The rotator cuff consists of muscles and tendons that keep the humerus (the head of the upper arm bone) in the shoulder socket. Because you have the rotator cuff, you can perform various shoulder motions, such as raising and rotating the arm and moving your arms over your head, especially when swimming or playing baseball or tennis. However, it is easy to experience a rotator cuff tear West Chester since its function makes it susceptible to progressive wear and tear and instant injuries. A rotator cuff problem is a common source of pain and disability among adult Americans.
Subsequently, below are a few things you may need to remember about the rotator cuff tear.
Symptoms of a rotator cuff tear
If you have an inflammation of one or more rotator cuff tendons, you may feel pain from the tip of your shoulder or outer upper arm. The pain often worsens when you position the arm over the shoulder level or rest on your side.
A painful rotator cuff will make it difficult to perform everyday activities such as sleeping and hair brushing. For instance, if you sleep on or roll onto the affected shoulder, the pain may disrupt your sleep so that you change into a comfortable position.
Also, when you move your arm, it may make a clicking or popping sound.
Diagnosis of rotator cuff tear
A specialist in rotator cuff tear will physically examine your shoulder and test the strength and movement of your arm and shoulder.
Sometimes, your health provider may also subject you to a medical imaging test such as an x-ray or MRI scan to identify the precise location of the rotator cuff tear and determine its severity.
Conservative treatments of rotator cuff tear
Your health provider will often recommend you undergo non-invasive treatments if your rotator cuff tear is not severe. Conservative treatment focuses on reducing inflammation, pain, and discomfort and helping you regain your full range of shoulder motion.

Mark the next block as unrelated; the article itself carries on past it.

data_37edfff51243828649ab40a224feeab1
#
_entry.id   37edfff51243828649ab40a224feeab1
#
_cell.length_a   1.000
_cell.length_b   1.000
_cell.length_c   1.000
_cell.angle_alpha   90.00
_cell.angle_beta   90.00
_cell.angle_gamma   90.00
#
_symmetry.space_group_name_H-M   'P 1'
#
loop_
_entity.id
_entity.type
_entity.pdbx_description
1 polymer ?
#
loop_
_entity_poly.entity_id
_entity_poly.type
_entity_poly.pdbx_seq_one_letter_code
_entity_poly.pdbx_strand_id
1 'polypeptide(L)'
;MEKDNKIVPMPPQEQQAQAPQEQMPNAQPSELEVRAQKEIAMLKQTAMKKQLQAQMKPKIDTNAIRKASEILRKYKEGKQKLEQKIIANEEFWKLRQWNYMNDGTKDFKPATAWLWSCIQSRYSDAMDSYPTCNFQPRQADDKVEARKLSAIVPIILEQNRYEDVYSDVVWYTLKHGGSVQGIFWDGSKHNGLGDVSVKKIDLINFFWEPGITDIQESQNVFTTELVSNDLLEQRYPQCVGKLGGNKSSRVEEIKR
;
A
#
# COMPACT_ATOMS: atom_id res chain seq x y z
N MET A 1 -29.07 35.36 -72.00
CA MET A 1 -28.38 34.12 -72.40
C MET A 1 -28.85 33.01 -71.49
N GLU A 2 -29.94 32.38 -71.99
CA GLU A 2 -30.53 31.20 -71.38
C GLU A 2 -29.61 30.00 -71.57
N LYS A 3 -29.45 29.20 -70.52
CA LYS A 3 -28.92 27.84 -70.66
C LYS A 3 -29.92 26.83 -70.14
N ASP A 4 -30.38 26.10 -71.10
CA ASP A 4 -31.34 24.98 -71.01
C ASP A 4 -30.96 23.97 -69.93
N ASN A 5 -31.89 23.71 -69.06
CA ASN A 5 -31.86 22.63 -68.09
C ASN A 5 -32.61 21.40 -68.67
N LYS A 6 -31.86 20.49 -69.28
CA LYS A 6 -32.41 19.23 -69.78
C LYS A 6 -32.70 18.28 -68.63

Therefore, one of the common conservative treatments your doctor may recommend is physical therapy. You will perform various exercises regularly to relieve stiff and weak shoulder muscles.
You may also benefit from heat and ice therapy, massage, resting, cortisone shots, and using medications that provide relief against pain and inflammation.
For instance, resting makes you avoid activities that may aggravate your condition, like lifting objects above shoulder level.
Surgery for fixing rotator cuff tear
You may undergo surgery as a last resort if conservative treatments fail to provide significant relief. Your surgeon may perform arthroscopic surgery to reattach your torn tendons of the rotator cuff. Open surgery is necessary if the rotator cuff tear is large and complex.
After surgery, you must rest for at least six weeks to give your tendons sufficient time to heal and form a strong attachment to the bone.
It is possible to prevent rotator cuff tears by always having a good posture, exercising regularly, avoiding repetitive overhead activities, and avoiding lifting heavy objects with an outstretched arm.
Contact Beacon Orthopedics & Sports Medicine today to schedule an appointment with a specialist in rotator cuff tear and learn more about treatment options.